Fall 2010 AHAAA Courses

ENGL 316 Introduction to Major American Writers. Instr. Graham. 7:00-9:50pm. W.The goal in this course is to increase your appreciation and understanding of American writing and to gain some familiarity with selected MAJOR writers. We will focus on short fiction, including one or two shorter novels, and a tiny bit on poetry (probably Hughes), to contrast various genres. Our course begins with an investigation of the name of the course, i.e.. “Major”, “American” and “Writer.” Once we have collective agreement on these terms, we begin our weekly assigned readings. I reserve the right to give pop quizzes and short review tests, and everyone is expected to be an active contributor to the course. Each class session will devote 15 minutes to contemporary literature, so that you can develop your critical skills and to make literature something that captures your interest beyond class. Sharing is strongly encouraged during this period. What can you expect to learn:

  • to recognize the tools and language of literary discourse;
  • how to read carefully, closely, passionately, and between the lines;
  • how to write an effective response essay;

Requirements: class participation (including grades on pop quizzes), one major exam, one process journal (to map your progress through the course), final project (can be print, but digital is encouraged), presentation of final project. I’m old school—so attendance is required. I also strongly encourage attendance at outside events that I consider essential for enhancing your appreciation of American literatures. Various perspectives and points of view are encouraged, and tolerance of difference will be the rule of thumb.This course fulfills the English 322 or equivalent requirement for the English major.

ENGL 338 Intro to African American Literature. Instr. Tidwell. 7:00-9:50pm. M.Welcome to ENGL 338, an introduction to both written and oral traditions of African American writing, from its beginnings in 1746 to the present. This course was designed to fill a void created by enthusiastic students, eager to learn, but coming to upper-division Black literature classes with little or no history of the writers, their works, or the socio-political context that inspired the writing. Thus one of our primary tasks is to provide that background. Because the literature is so extensive, this course cannot possibly be comprehensive, only representative. For our thematic focus, I have chosen to explore one facet of an admittedly complicated literary experience: the continuing effort to define the relationship between vernacular and “formal” cultures. Beginning with oral literatures and continuing on into written forms, African American authors have shaped their creative works or have had them shaped by the traditions of the spoken word and written texts. Using this approach enables us to connect the nameless “author(s)” of the oral tales, ballads, blues, and sermons with the more recent Black expressive artists, who created rap and performance poetry. We are also able to trace the different ways in which oral literatures have been profoundly adapted by authors of written-down works. Although the course centers on literary analysis, it does not ignore the historical and political contexts spawning the texts. Instead, the importance of extra-literary background emerges from the discussion of textual analysis. By examining variations of this problem, we shall be able to think about and define how different writerly strategies coalesce into a literary tradition shared by nearly all African American writers. In so doing, we will accept the course’s ultimate challenge: to sharpen our critical reading, thinking, and writing This course fulfills the English 322 or equivalent requirement for the English major.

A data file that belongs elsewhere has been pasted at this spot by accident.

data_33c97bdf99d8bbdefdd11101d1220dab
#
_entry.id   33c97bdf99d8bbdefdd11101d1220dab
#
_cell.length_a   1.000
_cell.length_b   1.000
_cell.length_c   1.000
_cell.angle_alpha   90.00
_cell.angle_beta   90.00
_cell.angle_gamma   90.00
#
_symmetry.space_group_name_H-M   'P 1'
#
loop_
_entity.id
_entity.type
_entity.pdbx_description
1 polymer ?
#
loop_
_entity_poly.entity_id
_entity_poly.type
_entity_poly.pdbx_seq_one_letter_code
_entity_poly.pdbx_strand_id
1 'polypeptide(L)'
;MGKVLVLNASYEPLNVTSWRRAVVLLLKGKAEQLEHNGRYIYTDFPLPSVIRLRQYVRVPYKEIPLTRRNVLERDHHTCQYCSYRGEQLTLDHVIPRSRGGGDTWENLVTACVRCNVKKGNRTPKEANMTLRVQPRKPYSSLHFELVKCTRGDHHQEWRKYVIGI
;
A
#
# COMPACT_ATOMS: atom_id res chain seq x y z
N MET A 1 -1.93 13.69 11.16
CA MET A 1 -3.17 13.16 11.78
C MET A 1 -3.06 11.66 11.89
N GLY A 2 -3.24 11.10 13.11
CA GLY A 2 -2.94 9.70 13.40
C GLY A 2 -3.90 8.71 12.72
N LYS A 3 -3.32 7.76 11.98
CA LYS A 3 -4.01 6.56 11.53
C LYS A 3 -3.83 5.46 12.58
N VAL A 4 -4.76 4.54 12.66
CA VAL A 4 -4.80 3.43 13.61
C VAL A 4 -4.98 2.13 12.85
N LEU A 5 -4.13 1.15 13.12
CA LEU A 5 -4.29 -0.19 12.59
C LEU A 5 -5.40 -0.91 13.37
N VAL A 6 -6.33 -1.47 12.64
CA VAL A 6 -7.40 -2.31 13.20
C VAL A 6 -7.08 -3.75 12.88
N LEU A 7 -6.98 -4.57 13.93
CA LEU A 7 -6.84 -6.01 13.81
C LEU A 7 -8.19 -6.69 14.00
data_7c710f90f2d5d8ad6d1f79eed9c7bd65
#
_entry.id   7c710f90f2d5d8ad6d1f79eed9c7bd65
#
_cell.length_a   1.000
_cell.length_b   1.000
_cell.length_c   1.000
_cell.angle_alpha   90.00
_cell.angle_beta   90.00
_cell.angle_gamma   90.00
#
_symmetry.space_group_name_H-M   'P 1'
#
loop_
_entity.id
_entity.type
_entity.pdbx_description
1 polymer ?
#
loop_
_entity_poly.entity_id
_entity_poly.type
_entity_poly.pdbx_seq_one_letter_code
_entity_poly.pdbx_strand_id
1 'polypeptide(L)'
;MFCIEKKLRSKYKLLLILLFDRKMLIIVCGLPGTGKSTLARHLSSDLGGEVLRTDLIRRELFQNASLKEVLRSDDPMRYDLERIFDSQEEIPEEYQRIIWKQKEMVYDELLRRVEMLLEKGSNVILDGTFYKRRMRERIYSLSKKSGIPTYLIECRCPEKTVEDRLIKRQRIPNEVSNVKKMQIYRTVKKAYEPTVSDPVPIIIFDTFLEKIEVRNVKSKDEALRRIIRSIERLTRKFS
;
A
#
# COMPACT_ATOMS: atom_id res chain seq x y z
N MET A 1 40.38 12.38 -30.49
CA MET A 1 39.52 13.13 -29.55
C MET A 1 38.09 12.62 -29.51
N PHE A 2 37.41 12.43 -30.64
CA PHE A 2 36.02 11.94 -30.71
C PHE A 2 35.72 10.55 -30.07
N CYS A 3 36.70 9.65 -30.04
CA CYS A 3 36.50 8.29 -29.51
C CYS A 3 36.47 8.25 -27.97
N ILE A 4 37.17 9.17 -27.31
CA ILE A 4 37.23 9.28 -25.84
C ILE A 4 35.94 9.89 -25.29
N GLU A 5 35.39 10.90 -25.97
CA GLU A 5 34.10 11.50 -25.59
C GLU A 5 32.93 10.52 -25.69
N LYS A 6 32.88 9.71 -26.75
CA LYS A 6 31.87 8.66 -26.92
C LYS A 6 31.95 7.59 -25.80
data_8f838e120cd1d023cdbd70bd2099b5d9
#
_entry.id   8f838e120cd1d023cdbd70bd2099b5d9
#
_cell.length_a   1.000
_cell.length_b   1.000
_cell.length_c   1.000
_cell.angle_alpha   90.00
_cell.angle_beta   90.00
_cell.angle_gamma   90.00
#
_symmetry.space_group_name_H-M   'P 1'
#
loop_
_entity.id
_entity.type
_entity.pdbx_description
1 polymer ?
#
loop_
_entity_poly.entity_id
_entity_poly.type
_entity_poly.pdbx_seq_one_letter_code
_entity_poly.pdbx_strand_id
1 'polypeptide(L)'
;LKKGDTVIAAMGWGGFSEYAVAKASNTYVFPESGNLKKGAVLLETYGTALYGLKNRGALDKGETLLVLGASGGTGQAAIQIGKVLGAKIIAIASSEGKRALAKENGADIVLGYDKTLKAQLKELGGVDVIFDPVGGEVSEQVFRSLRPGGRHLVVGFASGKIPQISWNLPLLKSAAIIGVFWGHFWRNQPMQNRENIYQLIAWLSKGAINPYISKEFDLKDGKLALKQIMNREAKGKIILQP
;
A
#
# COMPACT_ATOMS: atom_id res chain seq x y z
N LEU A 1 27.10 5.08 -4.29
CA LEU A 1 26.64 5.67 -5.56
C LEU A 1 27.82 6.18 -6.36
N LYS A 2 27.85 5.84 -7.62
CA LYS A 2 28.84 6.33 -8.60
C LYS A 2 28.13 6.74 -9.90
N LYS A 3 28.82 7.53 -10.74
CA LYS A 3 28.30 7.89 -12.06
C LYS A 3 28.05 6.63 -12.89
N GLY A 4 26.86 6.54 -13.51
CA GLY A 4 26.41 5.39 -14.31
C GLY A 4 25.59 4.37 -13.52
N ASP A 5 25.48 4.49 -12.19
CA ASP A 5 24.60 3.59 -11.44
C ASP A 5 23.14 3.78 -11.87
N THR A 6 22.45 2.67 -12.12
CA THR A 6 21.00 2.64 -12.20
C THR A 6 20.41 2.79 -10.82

ENGL 498 Honors Proseminar: Literature of Social Justice. Instr. M. Caminero-Santangelo. 11:00-1:50 F. This class will examine literature, including first-person autobiographical accounts, journalistic accounts, and novels, which has addressed situations of political and economic oppression or repression with the potential function of enlisting readers in a project of social justice. This aim was quite clear in the antebellum slave narratives, as well as in novels like Uncle Tom’s Cabin. More recently, it has also been clear in the Latin American genre known as “testimonio,” in which people wrote of their first-hand experiences with death squads, disappearances, and totalitarian dictatorships. This class will read selections from these and other examples (including an autobiography about Jim Crow-era segregation, a recent novel about a Sudanese refugee, and a non-fictional account of fourteen men who died in the Arizona desert in 2001 while trying to cross the border) as